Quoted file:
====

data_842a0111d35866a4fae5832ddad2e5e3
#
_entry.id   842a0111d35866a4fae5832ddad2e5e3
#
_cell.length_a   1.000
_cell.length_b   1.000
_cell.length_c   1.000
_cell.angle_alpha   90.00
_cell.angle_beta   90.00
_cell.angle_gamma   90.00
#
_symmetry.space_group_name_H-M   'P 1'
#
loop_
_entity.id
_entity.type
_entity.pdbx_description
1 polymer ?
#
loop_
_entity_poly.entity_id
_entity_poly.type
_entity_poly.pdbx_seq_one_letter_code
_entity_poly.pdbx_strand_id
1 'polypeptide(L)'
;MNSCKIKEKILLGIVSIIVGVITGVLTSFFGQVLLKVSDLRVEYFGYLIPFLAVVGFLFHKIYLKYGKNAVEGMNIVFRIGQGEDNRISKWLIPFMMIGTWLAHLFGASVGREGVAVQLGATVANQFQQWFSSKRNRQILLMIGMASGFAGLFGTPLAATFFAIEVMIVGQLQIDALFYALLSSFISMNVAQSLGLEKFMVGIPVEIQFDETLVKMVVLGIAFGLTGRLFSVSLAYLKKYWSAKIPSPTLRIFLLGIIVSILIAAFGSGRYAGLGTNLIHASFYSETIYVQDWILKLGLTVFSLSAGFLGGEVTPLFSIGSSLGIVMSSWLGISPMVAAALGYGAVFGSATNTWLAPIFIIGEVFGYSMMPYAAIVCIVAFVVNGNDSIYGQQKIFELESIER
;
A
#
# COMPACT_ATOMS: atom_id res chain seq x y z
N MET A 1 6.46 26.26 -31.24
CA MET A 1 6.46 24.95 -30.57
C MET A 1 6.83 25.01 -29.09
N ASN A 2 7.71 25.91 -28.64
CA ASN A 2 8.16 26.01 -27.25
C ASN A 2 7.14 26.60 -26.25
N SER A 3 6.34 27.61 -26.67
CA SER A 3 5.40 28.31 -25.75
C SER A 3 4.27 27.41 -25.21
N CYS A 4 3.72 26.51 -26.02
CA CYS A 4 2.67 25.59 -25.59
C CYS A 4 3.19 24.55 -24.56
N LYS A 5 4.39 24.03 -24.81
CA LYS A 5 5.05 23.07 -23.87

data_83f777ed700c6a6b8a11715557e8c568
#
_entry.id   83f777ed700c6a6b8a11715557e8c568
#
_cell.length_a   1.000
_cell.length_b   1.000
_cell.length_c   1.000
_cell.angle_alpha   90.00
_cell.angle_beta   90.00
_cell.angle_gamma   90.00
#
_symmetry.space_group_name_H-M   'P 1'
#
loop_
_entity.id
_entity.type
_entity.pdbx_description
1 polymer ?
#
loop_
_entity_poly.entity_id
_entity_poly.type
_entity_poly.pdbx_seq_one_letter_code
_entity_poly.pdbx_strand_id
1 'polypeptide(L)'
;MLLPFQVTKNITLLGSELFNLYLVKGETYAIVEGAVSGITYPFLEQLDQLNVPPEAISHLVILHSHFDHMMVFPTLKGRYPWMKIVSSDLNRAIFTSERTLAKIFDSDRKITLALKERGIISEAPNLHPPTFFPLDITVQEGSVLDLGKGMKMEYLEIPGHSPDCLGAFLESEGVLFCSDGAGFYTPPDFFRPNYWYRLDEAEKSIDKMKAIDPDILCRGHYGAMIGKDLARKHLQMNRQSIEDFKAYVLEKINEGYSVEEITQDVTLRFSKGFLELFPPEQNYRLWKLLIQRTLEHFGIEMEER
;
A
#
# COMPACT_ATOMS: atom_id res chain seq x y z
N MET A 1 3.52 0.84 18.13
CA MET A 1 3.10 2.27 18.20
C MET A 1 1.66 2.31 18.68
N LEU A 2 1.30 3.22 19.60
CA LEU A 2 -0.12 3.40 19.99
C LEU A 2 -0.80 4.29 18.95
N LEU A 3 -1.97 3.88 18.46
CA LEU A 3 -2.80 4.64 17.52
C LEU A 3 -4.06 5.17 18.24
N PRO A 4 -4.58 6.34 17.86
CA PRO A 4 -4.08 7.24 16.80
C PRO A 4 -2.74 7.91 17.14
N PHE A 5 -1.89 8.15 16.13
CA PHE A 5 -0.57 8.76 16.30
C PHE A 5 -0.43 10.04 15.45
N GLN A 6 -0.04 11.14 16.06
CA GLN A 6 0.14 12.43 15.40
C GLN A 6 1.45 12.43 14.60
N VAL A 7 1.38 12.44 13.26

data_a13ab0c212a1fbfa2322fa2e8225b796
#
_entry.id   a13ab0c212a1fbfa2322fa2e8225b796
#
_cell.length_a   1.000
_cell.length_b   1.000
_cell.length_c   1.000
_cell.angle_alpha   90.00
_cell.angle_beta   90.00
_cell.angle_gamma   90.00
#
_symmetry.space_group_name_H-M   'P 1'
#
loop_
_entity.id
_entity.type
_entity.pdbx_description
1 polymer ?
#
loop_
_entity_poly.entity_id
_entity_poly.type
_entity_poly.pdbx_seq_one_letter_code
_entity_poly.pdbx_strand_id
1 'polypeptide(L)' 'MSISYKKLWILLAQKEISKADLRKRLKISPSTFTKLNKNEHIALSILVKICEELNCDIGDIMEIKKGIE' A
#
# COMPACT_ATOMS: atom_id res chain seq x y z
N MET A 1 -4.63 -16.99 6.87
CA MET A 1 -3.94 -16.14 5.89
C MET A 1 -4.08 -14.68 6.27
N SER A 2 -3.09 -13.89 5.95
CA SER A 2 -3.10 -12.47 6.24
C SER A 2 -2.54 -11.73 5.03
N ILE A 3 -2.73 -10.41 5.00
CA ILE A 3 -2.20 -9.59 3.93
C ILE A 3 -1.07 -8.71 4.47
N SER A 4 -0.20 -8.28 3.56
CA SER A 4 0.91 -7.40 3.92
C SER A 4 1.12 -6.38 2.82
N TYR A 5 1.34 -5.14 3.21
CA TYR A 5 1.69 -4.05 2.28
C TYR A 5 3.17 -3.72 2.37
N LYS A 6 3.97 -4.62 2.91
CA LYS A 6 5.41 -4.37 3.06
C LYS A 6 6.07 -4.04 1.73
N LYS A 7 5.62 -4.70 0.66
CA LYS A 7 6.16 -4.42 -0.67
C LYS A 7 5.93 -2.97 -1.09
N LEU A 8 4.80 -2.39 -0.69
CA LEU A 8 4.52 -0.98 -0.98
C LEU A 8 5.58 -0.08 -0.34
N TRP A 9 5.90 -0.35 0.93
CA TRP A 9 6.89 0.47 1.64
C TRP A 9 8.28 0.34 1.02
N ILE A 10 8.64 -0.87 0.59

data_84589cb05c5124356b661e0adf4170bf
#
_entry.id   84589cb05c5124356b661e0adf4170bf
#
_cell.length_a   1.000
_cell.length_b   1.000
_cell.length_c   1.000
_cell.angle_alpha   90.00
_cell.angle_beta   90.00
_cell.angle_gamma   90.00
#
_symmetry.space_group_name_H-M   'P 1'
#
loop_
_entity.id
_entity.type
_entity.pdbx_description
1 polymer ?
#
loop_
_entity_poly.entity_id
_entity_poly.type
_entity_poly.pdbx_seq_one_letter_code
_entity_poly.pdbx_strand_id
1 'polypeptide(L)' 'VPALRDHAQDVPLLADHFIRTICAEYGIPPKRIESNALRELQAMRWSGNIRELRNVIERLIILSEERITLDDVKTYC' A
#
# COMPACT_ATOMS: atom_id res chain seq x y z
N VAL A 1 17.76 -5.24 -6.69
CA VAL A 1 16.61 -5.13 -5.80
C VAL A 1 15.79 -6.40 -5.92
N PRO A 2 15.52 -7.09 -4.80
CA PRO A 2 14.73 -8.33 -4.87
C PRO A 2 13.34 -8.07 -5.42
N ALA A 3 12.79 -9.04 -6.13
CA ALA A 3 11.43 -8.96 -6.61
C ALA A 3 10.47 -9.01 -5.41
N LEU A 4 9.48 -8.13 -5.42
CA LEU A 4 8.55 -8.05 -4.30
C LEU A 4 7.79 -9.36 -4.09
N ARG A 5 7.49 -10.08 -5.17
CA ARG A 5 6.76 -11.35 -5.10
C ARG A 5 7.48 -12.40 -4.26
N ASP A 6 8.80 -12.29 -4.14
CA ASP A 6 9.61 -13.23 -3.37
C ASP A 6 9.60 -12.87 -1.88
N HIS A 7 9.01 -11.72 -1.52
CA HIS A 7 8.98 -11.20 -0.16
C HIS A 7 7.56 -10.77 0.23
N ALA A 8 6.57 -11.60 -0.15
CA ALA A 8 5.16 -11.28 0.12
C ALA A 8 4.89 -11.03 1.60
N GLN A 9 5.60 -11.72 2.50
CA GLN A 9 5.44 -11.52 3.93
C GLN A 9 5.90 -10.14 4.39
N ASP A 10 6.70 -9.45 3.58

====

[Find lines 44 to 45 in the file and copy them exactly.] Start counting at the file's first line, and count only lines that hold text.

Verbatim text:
CA LYS A 5 5.05 23.07 -23.87

data_83f777ed700c6a6b8a11715557e8c568